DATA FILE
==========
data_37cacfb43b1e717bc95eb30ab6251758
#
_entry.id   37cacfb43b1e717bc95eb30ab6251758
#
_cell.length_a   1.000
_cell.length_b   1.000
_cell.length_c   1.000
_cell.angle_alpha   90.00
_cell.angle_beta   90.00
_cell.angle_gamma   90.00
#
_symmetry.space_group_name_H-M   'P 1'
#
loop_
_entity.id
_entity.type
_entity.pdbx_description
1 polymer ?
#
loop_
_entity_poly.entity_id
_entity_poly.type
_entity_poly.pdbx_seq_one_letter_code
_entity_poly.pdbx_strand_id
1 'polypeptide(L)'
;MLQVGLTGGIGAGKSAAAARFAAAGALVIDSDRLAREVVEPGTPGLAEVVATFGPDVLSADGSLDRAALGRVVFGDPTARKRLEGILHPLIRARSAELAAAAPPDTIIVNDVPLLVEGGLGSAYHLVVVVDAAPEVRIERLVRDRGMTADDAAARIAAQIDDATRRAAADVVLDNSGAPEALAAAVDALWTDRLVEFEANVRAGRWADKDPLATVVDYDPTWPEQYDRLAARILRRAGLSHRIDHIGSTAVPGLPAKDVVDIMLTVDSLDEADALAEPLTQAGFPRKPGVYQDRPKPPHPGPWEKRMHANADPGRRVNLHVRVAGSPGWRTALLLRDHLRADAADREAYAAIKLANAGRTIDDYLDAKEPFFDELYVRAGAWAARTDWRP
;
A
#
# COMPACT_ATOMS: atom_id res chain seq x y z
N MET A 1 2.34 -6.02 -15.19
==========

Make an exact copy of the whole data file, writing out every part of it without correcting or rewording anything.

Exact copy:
data_37cacfb43b1e717bc95eb30ab6251758
#
_entry.id   37cacfb43b1e717bc95eb30ab6251758
#
_cell.length_a   1.000
_cell.length_b   1.000
_cell.length_c   1.000
_cell.angle_alpha   90.00
_cell.angle_beta   90.00
_cell.angle_gamma   90.00
#
_symmetry.space_group_name_H-M   'P 1'
#
loop_
_entity.id
_entity.type
_entity.pdbx_description
1 polymer ?
#
loop_
_entity_poly.entity_id
_entity_poly.type
_entity_poly.pdbx_seq_one_letter_code
_entity_poly.pdbx_strand_id
1 'polypeptide(L)'
;MLQVGLTGGIGAGKSAAAARFAAAGALVIDSDRLAREVVEPGTPGLAEVVATFGPDVLSADGSLDRAALGRVVFGDPTARKRLEGILHPLIRARSAELAAAAPPDTIIVNDVPLLVEGGLGSAYHLVVVVDAAPEVRIERLVRDRGMTADDAAARIAAQIDDATRRAAADVVLDNSGAPEALAAAVDALWTDRLVEFEANVRAGRWADKDPLATVVDYDPTWPEQYDRLAARILRRAGLSHRIDHIGSTAVPGLPAKDVVDIMLTVDSLDEADALAEPLTQAGFPRKPGVYQDRPKPPHPGPWEKRMHANADPGRRVNLHVRVAGSPGWRTALLLRDHLRADAADREAYAAIKLANAGRTIDDYLDAKEPFFDELYVRAGAWAARTDWRP
;
A
#
# COMPACT_ATOMS: atom_id res chain seq x y z
N MET A 1 2.34 -6.02 -15.19